Wall Street Journal: The U.S. has made no secret of its determination to strictly enforce the remaining energy and banking sanctions on Iran, actively discouraging European companies from rushing to do business with Tehran following November’s nuclear deal.
The Wall Street Journal
By Laurence Norman
The U.S. has made no secret of its determination to strictly enforce the remaining energy and banking sanctions on Iran, actively discouraging European companies from rushing to do business with Tehran following November’s nuclear deal.
Yet there was a fresh acknowledgement Monday by a senior U.S. official that the Obama administration still had real concerns about the issue.*
As my colleagues Benoit Faucon and Jay Solomon have reported, the Obama administration has sent Treasury officials to London, Paris and other European capitals to meet business executives and hammer home the message that the November deal – which took effect on Jan. 20 – offered only limited and temporary sanctions relief. Last week, in a joint press conference with French President Francois Hollande, U.S. President Barack Obama said the U.S. would come down on companies that evade sanctions “like a ton of bricks.”
Under the November interim deal, meant to last for six months, Iran clipped back some of its advanced nuclear work in exchange for a suspension of sanctions on Iran’s petrochemicals sales, its automotive sector and trade in gold and precious metals. Washington and Brussels moved to ease financial transfers to Iran over the next 180 days and the U.S. agreed to unfreeze in eight installments some $4.2 billion in frozen Iranian oil revenues held overseas.
Still, the U.S. outreach on sanctions has had mixed results. European business missions have continued to visit Tehran. There is talk of an exchange deal that sees Russia supply a new research reactor in exchange for oil and the likes of China, which like Russia is a member of the six power group that negotiates with Iran, is expected to step up Iranian oil imports.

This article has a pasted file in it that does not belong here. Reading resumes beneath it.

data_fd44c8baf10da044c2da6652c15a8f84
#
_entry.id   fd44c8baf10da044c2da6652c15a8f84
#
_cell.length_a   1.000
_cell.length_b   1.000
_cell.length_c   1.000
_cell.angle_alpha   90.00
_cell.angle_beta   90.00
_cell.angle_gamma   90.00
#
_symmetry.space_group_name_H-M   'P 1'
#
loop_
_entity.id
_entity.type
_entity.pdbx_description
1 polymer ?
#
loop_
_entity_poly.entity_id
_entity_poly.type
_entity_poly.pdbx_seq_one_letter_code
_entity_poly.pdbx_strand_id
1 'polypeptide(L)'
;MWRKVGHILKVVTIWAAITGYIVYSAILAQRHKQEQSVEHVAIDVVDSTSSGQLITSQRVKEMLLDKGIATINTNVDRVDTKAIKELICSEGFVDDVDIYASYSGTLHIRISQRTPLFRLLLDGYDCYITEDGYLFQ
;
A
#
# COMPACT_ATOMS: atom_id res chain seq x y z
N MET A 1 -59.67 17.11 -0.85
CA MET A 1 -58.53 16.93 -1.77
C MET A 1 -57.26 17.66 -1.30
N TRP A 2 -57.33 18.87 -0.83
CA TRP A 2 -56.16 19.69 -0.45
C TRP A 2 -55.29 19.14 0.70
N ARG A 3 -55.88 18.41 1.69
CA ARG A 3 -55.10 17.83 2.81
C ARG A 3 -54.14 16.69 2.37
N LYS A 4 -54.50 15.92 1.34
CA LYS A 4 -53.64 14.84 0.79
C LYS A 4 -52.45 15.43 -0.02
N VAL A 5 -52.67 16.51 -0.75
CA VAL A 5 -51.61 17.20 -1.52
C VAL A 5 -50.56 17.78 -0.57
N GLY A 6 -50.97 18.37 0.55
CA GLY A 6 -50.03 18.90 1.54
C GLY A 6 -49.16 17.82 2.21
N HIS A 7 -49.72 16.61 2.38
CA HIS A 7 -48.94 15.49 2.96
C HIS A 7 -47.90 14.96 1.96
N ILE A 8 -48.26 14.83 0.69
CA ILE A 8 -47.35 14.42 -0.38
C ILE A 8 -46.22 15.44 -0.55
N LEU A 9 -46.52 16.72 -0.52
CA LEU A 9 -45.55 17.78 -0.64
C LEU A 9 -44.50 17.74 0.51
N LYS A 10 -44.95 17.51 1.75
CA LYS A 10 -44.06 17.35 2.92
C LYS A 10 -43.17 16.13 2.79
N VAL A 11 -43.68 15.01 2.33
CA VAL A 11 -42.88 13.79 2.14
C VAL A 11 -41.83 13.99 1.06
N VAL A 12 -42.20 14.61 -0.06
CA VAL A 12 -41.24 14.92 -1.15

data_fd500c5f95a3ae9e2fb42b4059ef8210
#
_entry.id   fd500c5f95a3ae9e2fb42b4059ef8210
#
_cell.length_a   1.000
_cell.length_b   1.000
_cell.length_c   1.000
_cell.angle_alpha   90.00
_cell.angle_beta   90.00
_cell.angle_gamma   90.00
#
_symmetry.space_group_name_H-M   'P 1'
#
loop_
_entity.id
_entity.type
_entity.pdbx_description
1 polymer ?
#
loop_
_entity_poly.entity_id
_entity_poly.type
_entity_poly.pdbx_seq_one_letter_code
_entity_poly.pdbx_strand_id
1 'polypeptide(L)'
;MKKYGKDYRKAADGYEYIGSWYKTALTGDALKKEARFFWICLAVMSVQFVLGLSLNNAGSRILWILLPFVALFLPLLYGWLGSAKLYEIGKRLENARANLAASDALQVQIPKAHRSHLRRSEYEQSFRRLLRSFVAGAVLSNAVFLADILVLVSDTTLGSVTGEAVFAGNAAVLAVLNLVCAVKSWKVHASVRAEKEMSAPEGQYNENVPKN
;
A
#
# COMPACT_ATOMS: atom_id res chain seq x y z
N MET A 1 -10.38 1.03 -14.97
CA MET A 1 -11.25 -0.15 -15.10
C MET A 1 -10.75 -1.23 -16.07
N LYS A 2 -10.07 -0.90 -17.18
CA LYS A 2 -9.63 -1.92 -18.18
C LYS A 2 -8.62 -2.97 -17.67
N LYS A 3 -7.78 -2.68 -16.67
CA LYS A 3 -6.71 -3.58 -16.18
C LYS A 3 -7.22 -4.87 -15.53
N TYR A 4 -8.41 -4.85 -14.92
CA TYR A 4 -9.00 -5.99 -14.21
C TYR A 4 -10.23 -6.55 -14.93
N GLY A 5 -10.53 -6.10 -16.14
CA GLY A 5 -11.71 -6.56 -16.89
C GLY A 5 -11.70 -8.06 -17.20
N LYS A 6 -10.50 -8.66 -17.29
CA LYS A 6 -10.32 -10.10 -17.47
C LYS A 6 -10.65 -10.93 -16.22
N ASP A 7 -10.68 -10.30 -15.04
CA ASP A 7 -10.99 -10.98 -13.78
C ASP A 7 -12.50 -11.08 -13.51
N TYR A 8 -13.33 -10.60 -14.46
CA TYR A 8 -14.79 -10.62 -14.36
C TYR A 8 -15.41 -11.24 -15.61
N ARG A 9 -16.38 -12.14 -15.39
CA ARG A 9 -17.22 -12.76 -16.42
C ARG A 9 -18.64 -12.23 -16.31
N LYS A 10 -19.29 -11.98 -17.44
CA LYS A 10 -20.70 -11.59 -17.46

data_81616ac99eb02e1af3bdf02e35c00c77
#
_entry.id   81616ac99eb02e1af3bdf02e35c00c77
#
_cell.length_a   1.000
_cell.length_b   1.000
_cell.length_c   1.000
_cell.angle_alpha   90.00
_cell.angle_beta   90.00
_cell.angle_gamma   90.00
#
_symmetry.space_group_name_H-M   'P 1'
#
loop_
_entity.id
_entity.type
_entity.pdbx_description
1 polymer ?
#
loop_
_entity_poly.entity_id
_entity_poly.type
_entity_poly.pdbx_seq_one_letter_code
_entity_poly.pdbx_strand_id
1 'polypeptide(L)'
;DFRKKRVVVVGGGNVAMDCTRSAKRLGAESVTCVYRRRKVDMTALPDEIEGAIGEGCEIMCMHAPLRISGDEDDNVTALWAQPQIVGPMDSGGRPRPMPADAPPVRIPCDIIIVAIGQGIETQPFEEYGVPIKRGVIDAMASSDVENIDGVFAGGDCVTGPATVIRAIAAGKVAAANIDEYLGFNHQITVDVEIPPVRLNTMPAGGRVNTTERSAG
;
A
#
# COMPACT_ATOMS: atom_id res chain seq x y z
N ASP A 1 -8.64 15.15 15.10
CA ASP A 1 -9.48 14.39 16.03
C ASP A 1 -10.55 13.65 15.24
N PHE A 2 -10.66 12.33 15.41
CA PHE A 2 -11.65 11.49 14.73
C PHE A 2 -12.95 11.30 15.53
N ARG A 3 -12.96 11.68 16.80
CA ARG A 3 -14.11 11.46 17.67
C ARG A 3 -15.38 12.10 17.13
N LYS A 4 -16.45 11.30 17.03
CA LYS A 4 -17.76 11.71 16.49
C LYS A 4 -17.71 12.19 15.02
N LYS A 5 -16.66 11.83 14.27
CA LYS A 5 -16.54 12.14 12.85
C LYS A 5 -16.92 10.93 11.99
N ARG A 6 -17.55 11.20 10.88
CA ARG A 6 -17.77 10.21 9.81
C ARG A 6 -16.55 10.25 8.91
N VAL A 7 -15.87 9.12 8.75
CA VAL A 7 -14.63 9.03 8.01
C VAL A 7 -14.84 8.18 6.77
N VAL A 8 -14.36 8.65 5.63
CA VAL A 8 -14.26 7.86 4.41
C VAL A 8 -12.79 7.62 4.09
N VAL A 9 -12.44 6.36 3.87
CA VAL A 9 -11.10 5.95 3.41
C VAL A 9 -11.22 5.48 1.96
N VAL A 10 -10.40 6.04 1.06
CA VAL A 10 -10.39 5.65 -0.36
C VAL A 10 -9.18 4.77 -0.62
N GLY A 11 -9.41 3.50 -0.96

On Monday evening, a senior U.S. official expressed some of the administration’s frustrations on these business overtures to Tehran, slamming companies who are trying to position themselves for future Iranian business.
Asked if the U.S. still had concerns about European companies’ business overtures to Tehran, the official said:
“I think as the President has implied, we would, of course, prefer countries to wait to see where we get with a comprehensive agreement before rushing off to Iran. There are areas, because of our limited sanctions relief, where business can begin again, and it’s perfectly legitimate for those businesses in the auto-kit sector for instance, in petrochemicals, to see what they can do.
“But what we don’t think is good for business and not good for Iran – it’s not fair, in our view, for the Iranian people for countries to go to Iran and say ‘We want to get in line, so if a comprehensive agreement is reached we can be first in line.’ It raises people’s expectations, and the relief will only come if there is a comprehensive agreement.”
For the Obama administration, a weakening of the sanctions regime means reduced leverage in the talks with Iran and fresh criticism from U.S. lawmakers, many of whom remain skeptical of the Iran nuclear talks. Speaking in Munich earlier this month, Sen. Chris Murphy (D., Conn.) said if lawmakers thought the sanctions regime was slipping, the U.S. Senate could reignite debate on legislation that would increase sanctions on Iran if a deal is not reached by July.
The sanctions bill has been effectively shelved for now.
In the remarks Monday, the U.S. diplomat said the Obama administration genuinely hopes Iran can win sanctions relief – but only through the long road of agreeing a final, comprehensive agreement on Iran’s nuclear activities.
“So we certainly want – and I would say to the Iranian people this evening who listen to any of your reports that we hope they get sanctions relief. And what it will take is the Iranian Government assuring the international community in very concrete, visible, verifiable ways that they will not obtain a nuclear weapon.”